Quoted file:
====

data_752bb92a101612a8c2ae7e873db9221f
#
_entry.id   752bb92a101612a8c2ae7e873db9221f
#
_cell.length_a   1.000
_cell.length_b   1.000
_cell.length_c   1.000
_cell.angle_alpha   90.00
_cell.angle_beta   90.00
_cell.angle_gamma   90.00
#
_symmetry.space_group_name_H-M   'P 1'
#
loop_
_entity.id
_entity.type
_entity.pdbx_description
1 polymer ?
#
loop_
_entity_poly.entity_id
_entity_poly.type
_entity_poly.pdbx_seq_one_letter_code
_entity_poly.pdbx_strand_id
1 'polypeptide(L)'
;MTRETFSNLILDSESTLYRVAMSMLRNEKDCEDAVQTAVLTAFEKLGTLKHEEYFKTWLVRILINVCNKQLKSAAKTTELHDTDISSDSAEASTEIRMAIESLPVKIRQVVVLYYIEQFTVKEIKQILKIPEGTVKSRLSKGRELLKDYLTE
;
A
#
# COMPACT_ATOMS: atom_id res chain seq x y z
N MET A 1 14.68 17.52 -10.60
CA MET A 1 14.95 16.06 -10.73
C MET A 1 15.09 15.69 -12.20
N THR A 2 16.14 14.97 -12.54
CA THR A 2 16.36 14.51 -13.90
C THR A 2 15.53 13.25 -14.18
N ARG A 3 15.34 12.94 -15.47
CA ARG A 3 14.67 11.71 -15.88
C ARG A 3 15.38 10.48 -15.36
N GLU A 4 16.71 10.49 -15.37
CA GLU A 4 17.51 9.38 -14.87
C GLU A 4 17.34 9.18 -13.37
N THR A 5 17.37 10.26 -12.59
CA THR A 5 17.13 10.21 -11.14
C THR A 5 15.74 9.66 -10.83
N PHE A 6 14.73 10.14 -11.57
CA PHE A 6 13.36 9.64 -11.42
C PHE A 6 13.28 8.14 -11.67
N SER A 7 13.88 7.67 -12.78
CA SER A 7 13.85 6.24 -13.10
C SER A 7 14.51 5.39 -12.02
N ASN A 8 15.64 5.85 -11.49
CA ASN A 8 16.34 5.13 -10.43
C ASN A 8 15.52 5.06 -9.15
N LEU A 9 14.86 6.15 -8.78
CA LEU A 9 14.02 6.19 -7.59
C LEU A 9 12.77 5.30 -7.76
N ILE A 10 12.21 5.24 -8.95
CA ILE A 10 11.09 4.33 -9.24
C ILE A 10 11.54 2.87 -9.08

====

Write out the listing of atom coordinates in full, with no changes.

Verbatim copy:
data_752bb92a101612a8c2ae7e873db9221f
#
_entry.id   752bb92a101612a8c2ae7e873db9221f
#
_cell.length_a   1.000
_cell.length_b   1.000
_cell.length_c   1.000
_cell.angle_alpha   90.00
_cell.angle_beta   90.00
_cell.angle_gamma   90.00
#
_symmetry.space_group_name_H-M   'P 1'
#
loop_
_entity.id
_entity.type
_entity.pdbx_description
1 polymer ?
#
loop_
_entity_poly.entity_id
_entity_poly.type
_entity_poly.pdbx_seq_one_letter_code
_entity_poly.pdbx_strand_id
1 'polypeptide(L)'
;MTRETFSNLILDSESTLYRVAMSMLRNEKDCEDAVQTAVLTAFEKLGTLKHEEYFKTWLVRILINVCNKQLKSAAKTTELHDTDISSDSAEASTEIRMAIESLPVKIRQVVVLYYIEQFTVKEIKQILKIPEGTVKSRLSKGRELLKDYLTE
;
A
#
# COMPACT_ATOMS: atom_id res chain seq x y z
N MET A 1 14.68 17.52 -10.60
CA MET A 1 14.95 16.06 -10.73
C MET A 1 15.09 15.69 -12.20
N THR A 2 16.14 14.97 -12.54
CA THR A 2 16.36 14.51 -13.90
C THR A 2 15.53 13.25 -14.18
N ARG A 3 15.34 12.94 -15.47
CA ARG A 3 14.67 11.71 -15.88
C ARG A 3 15.38 10.48 -15.36
N GLU A 4 16.71 10.49 -15.37
CA GLU A 4 17.51 9.38 -14.87
C GLU A 4 17.34 9.18 -13.37
N THR A 5 17.37 10.26 -12.59
CA THR A 5 17.13 10.21 -11.14
C THR A 5 15.74 9.66 -10.83
N PHE A 6 14.73 10.14 -11.57
CA PHE A 6 13.36 9.64 -11.42
C PHE A 6 13.28 8.14 -11.67
N SER A 7 13.88 7.67 -12.78
CA SER A 7 13.85 6.24 -13.10
C SER A 7 14.51 5.39 -12.02
N ASN A 8 15.64 5.85 -11.49
CA ASN A 8 16.34 5.13 -10.43
C ASN A 8 15.52 5.06 -9.15
N LEU A 9 14.86 6.15 -8.78
CA LEU A 9 14.02 6.19 -7.59
C LEU A 9 12.77 5.30 -7.76
N ILE A 10 12.21 5.24 -8.95
CA ILE A 10 11.09 4.33 -9.24
C ILE A 10 11.54 2.87 -9.08